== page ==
A new study found the age of newborns’ fathers in the United States has grown several years over the last 40 years. Investigators at Stanford University School of Medicine conducted the study, who analyzed federal birth records and found a 3.5-year increase in the average age of new fathers over the past four decades.

The researchers said men over the age of 40 now account for 9 percent of all U.S. births, while men over the age of 50 account for about 1 percent.

Image credit: Sally Anscombe / Getty Images / CNBC
Image credit: Sally Anscombe / Getty Images / CNBC

Furthermore, the percentage of births to fathers older than 40 years old has more than doubled, from about 4 percent in 1972 to 9 percent in 2015. The study has not been published online yet, but it will be available in Human Reproduction on April 30.

Men are waiting longer to father children in the United States

The researchers noted the pattern is not so surprising, as similar numbers have also been seen among women. Senior researcher Dr. Michael Eisenberg said that the changing demographics of American fathers are not as studied as demographics for American mothers.

“I think it’s important for us to pay attention to these demographic shifts and what their implications could be for society,” said Eisenberg, an assistant professor of urology at Stanford University, according to CBS News.

The new study is the first comprehensive analysis of all live births reported to a federal data depository in the U.S. from 1972 to 2015, accounting for 168,867,480 births. The researchers acquired the data from the National Vital Statistics System, a data-sharing program funded by the Centers for Disease Control and Prevention.

The National Vital Statistics System records births and infant mortality rates reported by all 50 states. It also includes self-reported maternal and –if available—paternal ages, race, and ethnicity of the parents and levels of education. The CDC periodically reports on maternal statistics, but no information about newborns’ fathers is periodically released.

Older fatherhood is associated with autism, schizophrenia, cancer, and rare genetic diseases

The researchers found the average paternal age at the time of an American child’s birth has grown from 27.4 years in 1972 to 30.9 years in 2015. They noted that Asian-American fathers (mainly Japanese- and Vietnamese-American fathers) are the oldest, with an average age of 36. The median age also rose depending on the level of education, as researchers reported the typical newborn’s dad with a college degree is 33.3 years old.

Between 1972 and 2015 the rate of newborns’ fathers who were older than 40 doubled from 4.1 percent to 8.9 percent. Meanwhile, the rate of fathers who were over 50 years of age increased from 0.5 percent to 0.9 percent.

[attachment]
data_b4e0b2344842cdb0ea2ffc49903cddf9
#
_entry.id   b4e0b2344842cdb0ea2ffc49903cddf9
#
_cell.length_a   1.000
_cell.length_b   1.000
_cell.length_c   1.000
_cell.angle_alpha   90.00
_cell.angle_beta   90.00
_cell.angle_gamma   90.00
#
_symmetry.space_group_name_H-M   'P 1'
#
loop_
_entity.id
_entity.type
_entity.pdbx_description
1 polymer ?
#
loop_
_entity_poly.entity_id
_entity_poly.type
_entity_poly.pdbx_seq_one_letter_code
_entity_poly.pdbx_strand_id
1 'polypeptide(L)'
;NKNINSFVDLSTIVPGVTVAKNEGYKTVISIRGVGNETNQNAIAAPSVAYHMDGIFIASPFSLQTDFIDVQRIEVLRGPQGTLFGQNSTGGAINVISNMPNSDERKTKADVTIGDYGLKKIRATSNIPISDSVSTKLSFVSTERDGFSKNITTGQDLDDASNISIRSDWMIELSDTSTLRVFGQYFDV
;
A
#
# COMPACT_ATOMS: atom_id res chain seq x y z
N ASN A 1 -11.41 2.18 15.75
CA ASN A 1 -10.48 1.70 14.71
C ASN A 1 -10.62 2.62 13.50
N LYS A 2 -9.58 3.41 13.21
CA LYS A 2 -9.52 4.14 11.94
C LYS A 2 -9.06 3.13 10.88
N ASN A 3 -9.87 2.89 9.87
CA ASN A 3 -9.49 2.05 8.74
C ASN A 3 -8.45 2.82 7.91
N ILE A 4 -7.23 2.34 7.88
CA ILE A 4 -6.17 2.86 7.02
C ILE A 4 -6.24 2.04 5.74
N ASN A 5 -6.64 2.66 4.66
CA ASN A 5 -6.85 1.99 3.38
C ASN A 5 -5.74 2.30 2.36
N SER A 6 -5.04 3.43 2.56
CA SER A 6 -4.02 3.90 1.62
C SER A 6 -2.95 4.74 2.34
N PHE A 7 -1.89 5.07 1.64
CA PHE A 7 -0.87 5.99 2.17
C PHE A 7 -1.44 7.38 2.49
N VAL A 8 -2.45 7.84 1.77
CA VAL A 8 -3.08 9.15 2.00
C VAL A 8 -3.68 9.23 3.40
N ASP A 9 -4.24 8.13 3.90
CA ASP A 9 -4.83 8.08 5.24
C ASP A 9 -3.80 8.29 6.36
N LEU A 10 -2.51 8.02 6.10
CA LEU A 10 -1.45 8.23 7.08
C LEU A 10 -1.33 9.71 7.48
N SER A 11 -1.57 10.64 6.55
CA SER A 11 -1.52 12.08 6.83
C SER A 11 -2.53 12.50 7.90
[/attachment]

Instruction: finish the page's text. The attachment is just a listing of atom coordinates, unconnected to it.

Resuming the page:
Image credit: Getty Images / TIME
Image credit: Getty Images / TIME

Similar trends of increasing average age among newborns’ dads have also been reported in other industrialized countries, according to the researchers. Eisenberg noted these new trends are likely to have an impact on public health. Meaning, an increasing paternal age can affect the total number of children a father will have, thus affecting the demographics of the population.

Moreover, Eisenberg noted that every potential father acquires an average of two new mutations in his sperm each year. Plus, there are associations between older fatherhood and higher risks and rates of autism, schizophrenia, chromosomal abnormalities, pediatric cancers and some rare genetic conditions.

On the bright side, Eisenberg said older dads are more likely to have better jobs and resources, they are more likely to have reasonably stable lifestyles and more likely to live with their kids, making them more involved in child-rearing.

Older parents could result in fewer people in the coming generations

Eisenberg noted the trend is also seen among women, not just men. In fact, he noted maternal ages at birth had advanced even more than paternal ages have in the same period.

“This may be a consequence of women waiting longer to get married or putting off childbearing as the years they spend in higher education increase and as careers become more central to their lives,” said Eisenberg, according to EurekAlert. “The result is that the average age difference between moms and dads has been shrinking, from 2.7 years in 1972 to 2.3 years in 2015.”

The researchers noted the pattern appears to apply to all racial, ethnic, regional, age and education categories. Eisenberg said the increase in parental age is likely to exert an effect of reducing the average family size, which could have potentially massive economic ramifications. Plus, advancing parental age leaves fewer years to procreate.

“Fewer people being born means fewer productive workers a generation down the road,” he said. “This can obviously have profound tax and economic implications.”

Eisenberg noted some parental data in some states was “spotty” in the early years of the studied period, but the data for mothers has been 100 percent available for mothers since 1985. However, in 2015, information about newborns’ dads was missing in one of every nine births. He noted that could have been due because the father was unknown or because the mother didn’t want to report his name or details about him.

But it’s important that every piece of information is available, both maternal and paternal details. Eisenberg said young children whose paternal data appeared in their birth records had better health outcomes.

The researchers said the youngest father recorded during the 44-year period analyzed in the study was 11 years old, while the oldest was 88. Eisenberg said the record-holder is a man from India who early this decade fathered two babies at the age of 94 and 96 with a wife who was in her late fifties.

Source: EurekAlert!